Predominance of Private Drug Plans in Canada; Spending on Rx drugs by source of funds, 2005 Source : OCDE 2008; PPRI 2007. 0% 10% 20% 30% 40% 50% 60% 70% 80% 90% 100% LuxembourgCzech Republic Germany Slovakia Public Spending Spain Out-of-pocket expenditures Sweden Private insurers Japan France Switzerland Norway Australia Portugal Denmark Netherlands South Korea Canada Poland United States
Private drug plans bluntly inefficient• Administration mark-ups of 13.2% for private plans in Canada as compared to 2% for public plans (OECD 2004)• Most private plans are administered externally by drug insurance companies, which are paid as % of spending, so no incentive to reduce costs (Silversides 2009)• Employers get at least 13% federal tax subsidy ($1.2 bn) on drug plan costs (+provincial tax credit, except in Quebec). (Gagnon 2012)• By eliminating the subsidy, private drug plans would be clearly less appealing for employers. (Smythe 2001; Evans 2009)
Costs and Benefits of Innovation Policies, 2011: Using the health budgets to develop an industrial sector is a bad policy (Update from Report by Gagnon and Gold for Health Canada, 2011)Costs:-PMPRB Pricing policy: $1,950 M (as compared to France or UK)-15 years rule in Quebec: $193 MTOTAL: $2,143 MBenefits:-Private R&D expenditures: $960 M (including 461 M in tax creditsfor R&D). Around 80% of this amount is payroll for researchers.-Total payroll in pharmaceutical R&D and manufacturing (direct andindirect employment): $1,529 M
The Situation Now: Failures in terms of Social Policy goals• Inadequate access to drug coverage for many Canadians• Inefficient treatment due to lack of coverage• Incapacity to contain costsOn-going political discourse is that universal first dollar drug coverage would be irresponsible in terms of public finance, it would cost too much. However, it is the multiplicity of drug plans and the inefficiency of private plans that contribute most to increase costs.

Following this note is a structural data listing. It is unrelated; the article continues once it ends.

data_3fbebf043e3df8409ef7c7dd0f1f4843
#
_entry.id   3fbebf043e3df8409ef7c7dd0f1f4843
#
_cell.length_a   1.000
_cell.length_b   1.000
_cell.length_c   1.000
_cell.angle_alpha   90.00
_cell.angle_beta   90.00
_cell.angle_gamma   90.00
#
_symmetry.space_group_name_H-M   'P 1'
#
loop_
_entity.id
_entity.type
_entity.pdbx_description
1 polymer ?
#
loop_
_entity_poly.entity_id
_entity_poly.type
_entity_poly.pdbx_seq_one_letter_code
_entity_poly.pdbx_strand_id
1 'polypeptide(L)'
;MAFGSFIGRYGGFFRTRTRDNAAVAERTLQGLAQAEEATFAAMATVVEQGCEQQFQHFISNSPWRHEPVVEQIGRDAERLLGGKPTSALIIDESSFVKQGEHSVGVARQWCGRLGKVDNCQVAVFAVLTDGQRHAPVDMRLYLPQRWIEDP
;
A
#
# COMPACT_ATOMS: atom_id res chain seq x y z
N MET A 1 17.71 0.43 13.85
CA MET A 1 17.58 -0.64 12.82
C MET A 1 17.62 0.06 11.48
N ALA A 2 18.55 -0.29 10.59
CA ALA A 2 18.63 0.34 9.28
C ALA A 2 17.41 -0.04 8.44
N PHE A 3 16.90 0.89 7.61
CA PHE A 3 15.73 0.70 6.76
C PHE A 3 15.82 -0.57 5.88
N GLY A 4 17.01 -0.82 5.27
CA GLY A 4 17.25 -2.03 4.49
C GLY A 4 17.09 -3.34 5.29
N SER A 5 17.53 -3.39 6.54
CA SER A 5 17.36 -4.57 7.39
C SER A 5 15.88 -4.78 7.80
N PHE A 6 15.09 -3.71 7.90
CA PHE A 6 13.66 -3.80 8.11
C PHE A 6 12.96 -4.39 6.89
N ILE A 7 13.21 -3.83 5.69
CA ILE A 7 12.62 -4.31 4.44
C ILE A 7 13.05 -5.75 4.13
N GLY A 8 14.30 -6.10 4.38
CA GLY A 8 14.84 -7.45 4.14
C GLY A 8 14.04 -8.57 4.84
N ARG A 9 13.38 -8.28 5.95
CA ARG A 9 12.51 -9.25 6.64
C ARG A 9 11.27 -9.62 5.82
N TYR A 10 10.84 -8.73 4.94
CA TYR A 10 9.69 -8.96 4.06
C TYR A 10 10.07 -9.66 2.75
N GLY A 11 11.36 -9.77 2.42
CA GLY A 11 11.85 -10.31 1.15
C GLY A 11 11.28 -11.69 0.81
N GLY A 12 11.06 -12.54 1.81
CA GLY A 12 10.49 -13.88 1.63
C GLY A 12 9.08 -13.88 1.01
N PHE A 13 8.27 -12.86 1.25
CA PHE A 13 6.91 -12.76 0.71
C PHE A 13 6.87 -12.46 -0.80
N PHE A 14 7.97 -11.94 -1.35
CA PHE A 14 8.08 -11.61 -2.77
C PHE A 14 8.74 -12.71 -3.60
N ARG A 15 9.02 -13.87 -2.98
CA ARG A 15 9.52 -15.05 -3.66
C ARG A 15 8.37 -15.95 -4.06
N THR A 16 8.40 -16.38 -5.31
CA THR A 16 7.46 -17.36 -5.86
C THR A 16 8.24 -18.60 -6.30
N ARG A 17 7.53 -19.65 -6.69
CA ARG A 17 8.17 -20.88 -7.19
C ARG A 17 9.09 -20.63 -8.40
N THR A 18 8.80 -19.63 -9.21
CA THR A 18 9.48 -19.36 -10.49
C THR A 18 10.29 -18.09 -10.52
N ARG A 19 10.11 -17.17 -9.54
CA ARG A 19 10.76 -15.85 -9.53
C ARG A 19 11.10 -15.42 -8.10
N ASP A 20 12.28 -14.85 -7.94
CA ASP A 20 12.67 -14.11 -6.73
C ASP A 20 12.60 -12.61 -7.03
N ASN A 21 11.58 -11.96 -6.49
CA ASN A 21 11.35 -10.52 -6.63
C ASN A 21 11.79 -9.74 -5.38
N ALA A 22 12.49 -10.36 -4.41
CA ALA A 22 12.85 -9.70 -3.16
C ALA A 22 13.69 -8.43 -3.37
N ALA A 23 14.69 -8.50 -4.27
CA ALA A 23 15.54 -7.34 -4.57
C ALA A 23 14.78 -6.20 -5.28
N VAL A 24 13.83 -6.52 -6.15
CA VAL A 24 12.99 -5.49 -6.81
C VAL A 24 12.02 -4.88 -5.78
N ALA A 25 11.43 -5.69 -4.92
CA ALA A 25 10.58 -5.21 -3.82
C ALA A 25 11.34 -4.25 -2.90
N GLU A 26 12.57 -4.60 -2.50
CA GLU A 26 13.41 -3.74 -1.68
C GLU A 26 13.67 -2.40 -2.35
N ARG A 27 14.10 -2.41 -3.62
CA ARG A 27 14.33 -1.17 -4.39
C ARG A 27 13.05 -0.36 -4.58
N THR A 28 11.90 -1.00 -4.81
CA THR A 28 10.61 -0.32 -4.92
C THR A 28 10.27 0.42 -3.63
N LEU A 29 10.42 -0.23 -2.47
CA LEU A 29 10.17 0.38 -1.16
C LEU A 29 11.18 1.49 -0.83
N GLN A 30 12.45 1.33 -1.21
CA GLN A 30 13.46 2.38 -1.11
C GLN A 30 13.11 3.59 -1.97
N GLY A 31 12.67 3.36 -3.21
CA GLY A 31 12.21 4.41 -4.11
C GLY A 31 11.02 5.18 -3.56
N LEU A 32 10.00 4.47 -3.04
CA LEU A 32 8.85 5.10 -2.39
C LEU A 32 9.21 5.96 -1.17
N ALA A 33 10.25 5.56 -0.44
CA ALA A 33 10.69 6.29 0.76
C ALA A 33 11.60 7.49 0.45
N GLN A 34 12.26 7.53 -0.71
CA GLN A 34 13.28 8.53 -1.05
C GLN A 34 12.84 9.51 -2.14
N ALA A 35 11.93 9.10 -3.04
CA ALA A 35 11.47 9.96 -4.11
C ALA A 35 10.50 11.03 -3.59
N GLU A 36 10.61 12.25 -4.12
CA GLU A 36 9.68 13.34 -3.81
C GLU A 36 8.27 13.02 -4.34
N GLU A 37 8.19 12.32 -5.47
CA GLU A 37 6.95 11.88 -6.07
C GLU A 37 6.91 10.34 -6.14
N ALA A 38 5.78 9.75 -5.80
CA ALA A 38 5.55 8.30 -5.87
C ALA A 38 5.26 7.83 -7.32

Part 2:Reform is not an option!......Which one do we want?
Reforms based on conventional wisdom:•We continue to all work in silos and use only the currentavailable levers to deal with growing costs: • Increase co-payments • Reduce amount of drugs covered • Reduce proportion of population that have access to public drug coverage • Increase means-testing (catastrophic coverage with increasing deductibles) In the end, we continue importing US style policy with US style results: Massive waste, massive undertreatment and unsustainable growing costs.While balanced public budgets, no improvement in sustainability
Reforms supported by Evidence- Based PolicyWe need collaboration and standardization tooverhaul a broken system: • National Formulary (PLAs are not a long term solution). • Bulk-Purchasing Agency for Generics and Brand-name drugs • According to PMPRB, more than 2/3 of new patented drugs on the Canadian market do not bring any therapeutic advance as compared to existing drugs. We need strong institutional capacities to purchase drugs based on health technology assessment in order to get value for our bucks. •We also need to tackle the irrational prescribing habits caused by marketing-based medicines.